He has put his business skills to work by cutting spending 72 percent, turning down heat in the winter and opening windows in the summer.  He also finds grants to cover costs of the programs.

“Our goal is to raise money to keep the institute going,” he said.  “The HREI can no longer rely on the endowment.  We’re being efficient.  We receive no state or federal funding.  Our funds are from private donors or grants.”

He has put together a successful golf tournament and other benefits that have raised about $70,000, half of the annual budget.

Tom seeks to gain more community support through an annual fund drive, a monthly sustainability program and volunteer opportunities. To increase involvement, he set regular hours of operation.  The HREI is open 10 a.m. to 5 p.m. Monday through Friday, and 10 a.m. to 2 p.m., Saturday.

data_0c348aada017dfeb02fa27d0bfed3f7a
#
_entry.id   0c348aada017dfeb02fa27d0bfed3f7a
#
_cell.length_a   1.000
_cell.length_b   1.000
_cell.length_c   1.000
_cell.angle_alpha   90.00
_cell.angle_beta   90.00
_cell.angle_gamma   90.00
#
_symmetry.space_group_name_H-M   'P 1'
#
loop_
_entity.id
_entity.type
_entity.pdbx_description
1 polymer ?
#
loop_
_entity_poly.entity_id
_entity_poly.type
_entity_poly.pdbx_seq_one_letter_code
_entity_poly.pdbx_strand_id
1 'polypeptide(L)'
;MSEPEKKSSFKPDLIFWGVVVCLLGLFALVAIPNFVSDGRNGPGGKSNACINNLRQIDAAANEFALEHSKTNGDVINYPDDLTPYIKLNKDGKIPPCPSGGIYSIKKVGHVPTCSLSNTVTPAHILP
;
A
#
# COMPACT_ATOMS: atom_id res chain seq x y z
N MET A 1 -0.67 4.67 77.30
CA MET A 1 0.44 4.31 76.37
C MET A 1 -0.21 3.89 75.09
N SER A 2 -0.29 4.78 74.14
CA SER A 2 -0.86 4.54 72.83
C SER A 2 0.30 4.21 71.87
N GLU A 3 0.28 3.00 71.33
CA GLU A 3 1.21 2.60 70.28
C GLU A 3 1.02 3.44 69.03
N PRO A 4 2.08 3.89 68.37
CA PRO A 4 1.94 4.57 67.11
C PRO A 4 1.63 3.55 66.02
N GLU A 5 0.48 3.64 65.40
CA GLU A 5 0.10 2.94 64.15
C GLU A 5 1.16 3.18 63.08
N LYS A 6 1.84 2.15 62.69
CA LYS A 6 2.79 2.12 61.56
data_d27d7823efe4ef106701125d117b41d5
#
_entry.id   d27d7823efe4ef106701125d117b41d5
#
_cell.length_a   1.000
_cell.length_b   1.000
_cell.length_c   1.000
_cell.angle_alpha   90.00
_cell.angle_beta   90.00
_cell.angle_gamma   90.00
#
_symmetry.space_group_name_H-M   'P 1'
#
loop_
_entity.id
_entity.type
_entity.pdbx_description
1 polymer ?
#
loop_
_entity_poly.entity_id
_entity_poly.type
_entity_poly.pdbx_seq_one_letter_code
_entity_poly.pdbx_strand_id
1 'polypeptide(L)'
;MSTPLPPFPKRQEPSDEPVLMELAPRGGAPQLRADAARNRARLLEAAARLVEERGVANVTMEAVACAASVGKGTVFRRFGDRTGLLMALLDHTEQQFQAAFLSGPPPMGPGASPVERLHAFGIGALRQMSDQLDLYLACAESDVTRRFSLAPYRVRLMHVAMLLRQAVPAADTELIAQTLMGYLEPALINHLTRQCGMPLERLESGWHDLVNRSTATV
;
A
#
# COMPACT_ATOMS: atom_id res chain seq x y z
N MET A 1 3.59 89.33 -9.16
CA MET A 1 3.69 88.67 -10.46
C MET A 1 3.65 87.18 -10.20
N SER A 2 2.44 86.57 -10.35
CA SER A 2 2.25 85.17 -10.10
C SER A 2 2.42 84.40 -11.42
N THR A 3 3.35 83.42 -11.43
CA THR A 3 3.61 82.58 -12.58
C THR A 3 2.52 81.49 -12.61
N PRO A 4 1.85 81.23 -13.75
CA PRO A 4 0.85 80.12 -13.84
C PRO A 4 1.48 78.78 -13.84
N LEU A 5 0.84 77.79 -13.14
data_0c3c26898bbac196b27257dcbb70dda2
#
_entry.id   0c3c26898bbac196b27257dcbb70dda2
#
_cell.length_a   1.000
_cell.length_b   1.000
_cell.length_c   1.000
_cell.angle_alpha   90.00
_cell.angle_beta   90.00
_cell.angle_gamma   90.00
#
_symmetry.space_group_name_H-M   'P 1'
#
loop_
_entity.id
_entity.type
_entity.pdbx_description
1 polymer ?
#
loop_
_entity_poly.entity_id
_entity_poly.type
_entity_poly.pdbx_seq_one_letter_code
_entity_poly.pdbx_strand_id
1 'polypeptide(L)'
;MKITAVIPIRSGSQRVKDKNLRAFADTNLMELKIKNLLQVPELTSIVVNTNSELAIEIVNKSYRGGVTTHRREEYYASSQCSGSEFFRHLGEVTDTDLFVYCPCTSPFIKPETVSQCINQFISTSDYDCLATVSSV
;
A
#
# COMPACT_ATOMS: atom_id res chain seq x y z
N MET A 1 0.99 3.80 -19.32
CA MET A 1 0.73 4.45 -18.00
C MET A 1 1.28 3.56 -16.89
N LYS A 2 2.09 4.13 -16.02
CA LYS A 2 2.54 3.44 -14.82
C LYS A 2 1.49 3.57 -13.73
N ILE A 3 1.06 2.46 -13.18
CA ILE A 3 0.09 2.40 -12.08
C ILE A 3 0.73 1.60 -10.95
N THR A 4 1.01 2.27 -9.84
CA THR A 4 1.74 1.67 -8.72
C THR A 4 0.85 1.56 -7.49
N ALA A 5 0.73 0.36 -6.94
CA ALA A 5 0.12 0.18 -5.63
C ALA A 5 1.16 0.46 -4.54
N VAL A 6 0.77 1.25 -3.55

“Cultural diversity, awareness, support and understanding start with community involvement and branch out from there,” Tom said.

The HREI invites the community to four socials a year.  The next one is at 6 p.m., Monday, Dec. 10, at the institute, featuring  David Eubanks as speaker and presenting him with the Human Rights Education Award for his work as teacher at Lakes Middle School and organizer of the Mearly Multicultural Fair.  The events include socializing and speakers.

The community also participates in exhibits the HREI hosts or creates, programs for children and events that celebrate diversity. 

November events included African song and dance, tango lessons, an art show, the first Transgender Day of Remembrance Vigil in North Idaho, and a Human Rights Book Club.

The HREI’s two-year calendar has four six-month quarters.  The past two years, its programs focused on Mahatma Gandhi’s Seven Social Sins under the theme “Peace Lives Here.” 

In January, the theme shifts to Native Americans and Africans.

Programs include human rights education for children in K-12 school programs, using a curriculum the HREI offers.  It also hosts a Martin Luther King Jr. Children’s Week Program.

For middle school and high school students, its Young Advocates for Human Rights program offers speakers, field trips and community service.